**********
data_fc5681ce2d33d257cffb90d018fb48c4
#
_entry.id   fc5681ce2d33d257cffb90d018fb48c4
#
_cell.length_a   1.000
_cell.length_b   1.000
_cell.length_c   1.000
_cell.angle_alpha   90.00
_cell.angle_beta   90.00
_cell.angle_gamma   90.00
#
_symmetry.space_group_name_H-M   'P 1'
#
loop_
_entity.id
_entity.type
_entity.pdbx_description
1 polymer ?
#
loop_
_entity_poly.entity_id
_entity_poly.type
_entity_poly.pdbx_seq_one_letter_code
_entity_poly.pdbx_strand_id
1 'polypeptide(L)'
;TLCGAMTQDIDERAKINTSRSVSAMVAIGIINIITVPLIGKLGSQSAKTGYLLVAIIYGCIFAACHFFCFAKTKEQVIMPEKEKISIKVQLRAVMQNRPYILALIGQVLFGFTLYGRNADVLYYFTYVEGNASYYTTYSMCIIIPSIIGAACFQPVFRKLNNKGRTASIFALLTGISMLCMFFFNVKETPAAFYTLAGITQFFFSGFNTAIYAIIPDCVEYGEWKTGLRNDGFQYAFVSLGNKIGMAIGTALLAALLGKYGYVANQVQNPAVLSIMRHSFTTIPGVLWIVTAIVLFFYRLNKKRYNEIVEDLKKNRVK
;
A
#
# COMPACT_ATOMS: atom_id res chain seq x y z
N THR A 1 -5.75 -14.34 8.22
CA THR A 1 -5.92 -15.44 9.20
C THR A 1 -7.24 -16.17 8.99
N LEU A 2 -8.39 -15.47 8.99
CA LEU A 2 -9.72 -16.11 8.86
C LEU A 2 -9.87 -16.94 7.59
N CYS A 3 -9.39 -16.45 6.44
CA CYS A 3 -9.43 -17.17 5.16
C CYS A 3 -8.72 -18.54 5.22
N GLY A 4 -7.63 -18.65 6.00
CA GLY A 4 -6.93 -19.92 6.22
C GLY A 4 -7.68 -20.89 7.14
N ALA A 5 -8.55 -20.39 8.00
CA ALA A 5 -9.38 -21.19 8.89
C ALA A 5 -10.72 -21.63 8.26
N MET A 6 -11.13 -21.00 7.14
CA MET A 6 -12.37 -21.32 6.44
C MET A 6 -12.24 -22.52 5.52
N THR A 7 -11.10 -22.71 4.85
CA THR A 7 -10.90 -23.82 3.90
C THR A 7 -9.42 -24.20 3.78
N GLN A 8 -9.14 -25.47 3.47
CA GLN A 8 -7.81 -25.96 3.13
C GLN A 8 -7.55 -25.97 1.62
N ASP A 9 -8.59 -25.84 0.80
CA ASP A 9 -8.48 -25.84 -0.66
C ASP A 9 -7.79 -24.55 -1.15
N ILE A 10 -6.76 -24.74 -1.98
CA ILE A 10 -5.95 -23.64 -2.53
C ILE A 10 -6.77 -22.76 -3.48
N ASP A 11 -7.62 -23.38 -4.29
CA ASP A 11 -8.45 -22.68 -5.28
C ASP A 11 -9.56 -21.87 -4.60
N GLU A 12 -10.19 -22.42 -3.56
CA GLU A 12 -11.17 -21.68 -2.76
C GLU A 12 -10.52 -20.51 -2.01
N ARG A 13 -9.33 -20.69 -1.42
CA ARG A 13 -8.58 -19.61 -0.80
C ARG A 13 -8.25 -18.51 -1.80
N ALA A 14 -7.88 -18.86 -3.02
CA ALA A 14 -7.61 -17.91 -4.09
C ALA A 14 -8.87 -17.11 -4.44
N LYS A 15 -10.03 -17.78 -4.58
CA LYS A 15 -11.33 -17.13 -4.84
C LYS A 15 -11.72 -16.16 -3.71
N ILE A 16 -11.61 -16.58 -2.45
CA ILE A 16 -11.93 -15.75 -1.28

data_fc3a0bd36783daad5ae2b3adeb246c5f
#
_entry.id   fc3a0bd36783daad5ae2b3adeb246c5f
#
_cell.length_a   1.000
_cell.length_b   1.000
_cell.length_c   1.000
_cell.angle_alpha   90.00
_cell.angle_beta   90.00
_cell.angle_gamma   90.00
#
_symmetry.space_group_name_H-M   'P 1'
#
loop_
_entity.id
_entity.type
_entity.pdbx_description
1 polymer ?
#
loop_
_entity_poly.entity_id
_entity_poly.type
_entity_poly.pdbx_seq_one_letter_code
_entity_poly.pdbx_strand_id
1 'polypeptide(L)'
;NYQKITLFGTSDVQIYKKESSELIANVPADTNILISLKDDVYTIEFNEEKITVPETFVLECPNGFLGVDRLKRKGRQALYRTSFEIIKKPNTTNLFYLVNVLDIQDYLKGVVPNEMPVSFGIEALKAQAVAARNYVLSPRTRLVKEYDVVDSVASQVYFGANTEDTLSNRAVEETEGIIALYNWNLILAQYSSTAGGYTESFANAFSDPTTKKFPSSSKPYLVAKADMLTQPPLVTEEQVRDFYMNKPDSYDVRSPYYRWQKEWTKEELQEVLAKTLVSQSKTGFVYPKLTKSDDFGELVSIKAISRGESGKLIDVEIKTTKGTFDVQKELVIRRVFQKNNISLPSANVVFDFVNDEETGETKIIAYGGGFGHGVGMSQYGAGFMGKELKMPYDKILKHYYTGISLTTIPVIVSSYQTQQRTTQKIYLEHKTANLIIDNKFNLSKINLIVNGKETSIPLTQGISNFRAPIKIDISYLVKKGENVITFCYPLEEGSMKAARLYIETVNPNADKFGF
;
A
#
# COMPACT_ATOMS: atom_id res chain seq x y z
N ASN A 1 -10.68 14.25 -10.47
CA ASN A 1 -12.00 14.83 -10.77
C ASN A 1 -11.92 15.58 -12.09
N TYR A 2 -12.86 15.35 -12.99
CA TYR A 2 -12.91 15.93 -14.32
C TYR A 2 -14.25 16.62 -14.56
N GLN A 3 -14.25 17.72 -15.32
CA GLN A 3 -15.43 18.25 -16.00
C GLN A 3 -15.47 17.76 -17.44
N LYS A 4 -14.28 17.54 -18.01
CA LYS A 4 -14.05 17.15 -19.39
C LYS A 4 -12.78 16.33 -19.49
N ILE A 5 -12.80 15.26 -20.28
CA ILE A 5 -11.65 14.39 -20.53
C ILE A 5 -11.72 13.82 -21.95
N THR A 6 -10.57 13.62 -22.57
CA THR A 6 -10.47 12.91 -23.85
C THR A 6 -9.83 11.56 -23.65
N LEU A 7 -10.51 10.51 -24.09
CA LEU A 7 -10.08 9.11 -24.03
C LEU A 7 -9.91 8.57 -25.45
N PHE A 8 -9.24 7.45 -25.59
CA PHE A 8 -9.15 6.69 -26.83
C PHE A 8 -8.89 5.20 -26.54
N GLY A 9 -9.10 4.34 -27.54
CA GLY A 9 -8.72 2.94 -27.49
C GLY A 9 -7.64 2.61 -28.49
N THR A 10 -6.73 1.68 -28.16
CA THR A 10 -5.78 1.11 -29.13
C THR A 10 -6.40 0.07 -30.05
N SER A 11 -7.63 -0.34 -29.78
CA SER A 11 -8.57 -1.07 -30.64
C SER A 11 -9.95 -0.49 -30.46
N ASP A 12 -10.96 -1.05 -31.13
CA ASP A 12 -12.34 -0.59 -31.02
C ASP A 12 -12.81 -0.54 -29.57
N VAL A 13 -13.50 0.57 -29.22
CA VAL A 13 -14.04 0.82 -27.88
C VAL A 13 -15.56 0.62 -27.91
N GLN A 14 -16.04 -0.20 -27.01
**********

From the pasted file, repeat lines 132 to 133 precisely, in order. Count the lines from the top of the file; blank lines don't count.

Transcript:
N GLY A 9 -9.10 4.34 -27.54
CA GLY A 9 -8.72 2.94 -27.49